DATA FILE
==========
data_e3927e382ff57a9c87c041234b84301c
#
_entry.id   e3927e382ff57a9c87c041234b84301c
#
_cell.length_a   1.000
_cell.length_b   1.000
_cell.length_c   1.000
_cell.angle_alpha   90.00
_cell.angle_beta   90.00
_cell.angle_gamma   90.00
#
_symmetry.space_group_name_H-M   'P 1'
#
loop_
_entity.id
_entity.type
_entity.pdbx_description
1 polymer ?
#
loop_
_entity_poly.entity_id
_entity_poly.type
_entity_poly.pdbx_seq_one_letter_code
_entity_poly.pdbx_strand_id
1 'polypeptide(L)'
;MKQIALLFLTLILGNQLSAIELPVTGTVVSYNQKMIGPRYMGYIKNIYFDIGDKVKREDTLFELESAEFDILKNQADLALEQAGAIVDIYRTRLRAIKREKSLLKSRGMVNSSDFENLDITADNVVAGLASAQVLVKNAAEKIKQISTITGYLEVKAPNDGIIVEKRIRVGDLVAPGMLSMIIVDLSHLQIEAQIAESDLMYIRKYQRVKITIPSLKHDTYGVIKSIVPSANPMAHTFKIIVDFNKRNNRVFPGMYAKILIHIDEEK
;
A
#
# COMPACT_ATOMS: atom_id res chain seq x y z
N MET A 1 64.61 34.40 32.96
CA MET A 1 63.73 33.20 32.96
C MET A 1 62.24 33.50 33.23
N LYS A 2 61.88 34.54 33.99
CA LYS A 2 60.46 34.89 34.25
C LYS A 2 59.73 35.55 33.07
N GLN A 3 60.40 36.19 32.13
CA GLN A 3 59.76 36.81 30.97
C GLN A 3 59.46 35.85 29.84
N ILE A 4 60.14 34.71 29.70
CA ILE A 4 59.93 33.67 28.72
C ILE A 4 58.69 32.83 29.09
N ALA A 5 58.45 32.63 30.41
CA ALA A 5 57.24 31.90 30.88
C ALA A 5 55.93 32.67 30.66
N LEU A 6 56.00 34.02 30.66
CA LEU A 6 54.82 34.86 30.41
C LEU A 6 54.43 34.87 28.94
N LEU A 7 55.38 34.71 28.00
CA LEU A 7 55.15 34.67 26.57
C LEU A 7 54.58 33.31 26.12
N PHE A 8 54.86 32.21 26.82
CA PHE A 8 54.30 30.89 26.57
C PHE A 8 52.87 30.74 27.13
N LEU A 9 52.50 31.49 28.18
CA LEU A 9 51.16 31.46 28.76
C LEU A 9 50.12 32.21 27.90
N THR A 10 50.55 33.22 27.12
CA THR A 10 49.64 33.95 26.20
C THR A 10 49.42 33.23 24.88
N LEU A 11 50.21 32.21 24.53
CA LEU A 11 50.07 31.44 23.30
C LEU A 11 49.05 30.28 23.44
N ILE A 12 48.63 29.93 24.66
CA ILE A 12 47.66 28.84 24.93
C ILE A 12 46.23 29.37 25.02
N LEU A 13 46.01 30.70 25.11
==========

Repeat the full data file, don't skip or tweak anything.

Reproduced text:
data_e3927e382ff57a9c87c041234b84301c
#
_entry.id   e3927e382ff57a9c87c041234b84301c
#
_cell.length_a   1.000
_cell.length_b   1.000
_cell.length_c   1.000
_cell.angle_alpha   90.00
_cell.angle_beta   90.00
_cell.angle_gamma   90.00
#
_symmetry.space_group_name_H-M   'P 1'
#
loop_
_entity.id
_entity.type
_entity.pdbx_description
1 polymer ?
#
loop_
_entity_poly.entity_id
_entity_poly.type
_entity_poly.pdbx_seq_one_letter_code
_entity_poly.pdbx_strand_id
1 'polypeptide(L)'
;MKQIALLFLTLILGNQLSAIELPVTGTVVSYNQKMIGPRYMGYIKNIYFDIGDKVKREDTLFELESAEFDILKNQADLALEQAGAIVDIYRTRLRAIKREKSLLKSRGMVNSSDFENLDITADNVVAGLASAQVLVKNAAEKIKQISTITGYLEVKAPNDGIIVEKRIRVGDLVAPGMLSMIIVDLSHLQIEAQIAESDLMYIRKYQRVKITIPSLKHDTYGVIKSIVPSANPMAHTFKIIVDFNKRNNRVFPGMYAKILIHIDEEK
;
A
#
# COMPACT_ATOMS: atom_id res chain seq x y z
N MET A 1 64.61 34.40 32.96
CA MET A 1 63.73 33.20 32.96
C MET A 1 62.24 33.50 33.23
N LYS A 2 61.88 34.54 33.99
CA LYS A 2 60.46 34.89 34.25
C LYS A 2 59.73 35.55 33.07
N GLN A 3 60.40 36.19 32.13
CA GLN A 3 59.76 36.81 30.97
C GLN A 3 59.46 35.85 29.84
N ILE A 4 60.14 34.71 29.70
CA ILE A 4 59.93 33.67 28.72
C ILE A 4 58.69 32.83 29.09
N ALA A 5 58.45 32.63 30.41
CA ALA A 5 57.24 31.90 30.88
C ALA A 5 55.93 32.67 30.66
N LEU A 6 56.00 34.02 30.66
CA LEU A 6 54.82 34.86 30.41
C LEU A 6 54.43 34.87 28.94
N LEU A 7 55.38 34.71 28.00
CA LEU A 7 55.15 34.67 26.57
C LEU A 7 54.58 33.31 26.12
N PHE A 8 54.86 32.21 26.82
CA PHE A 8 54.30 30.89 26.57
C PHE A 8 52.87 30.74 27.13
N LEU A 9 52.50 31.49 28.18
CA LEU A 9 51.16 31.46 28.76
C LEU A 9 50.12 32.21 27.90
N THR A 10 50.55 33.22 27.12
CA THR A 10 49.64 33.95 26.20
C THR A 10 49.42 33.23 24.88
N LEU A 11 50.21 32.21 24.53
CA LEU A 11 50.07 31.44 23.30
C LEU A 11 49.05 30.28 23.44
N ILE A 12 48.63 29.93 24.66
CA ILE A 12 47.66 28.84 24.93
C ILE A 12 46.23 29.37 25.02
N LEU A 13 46.01 30.70 25.11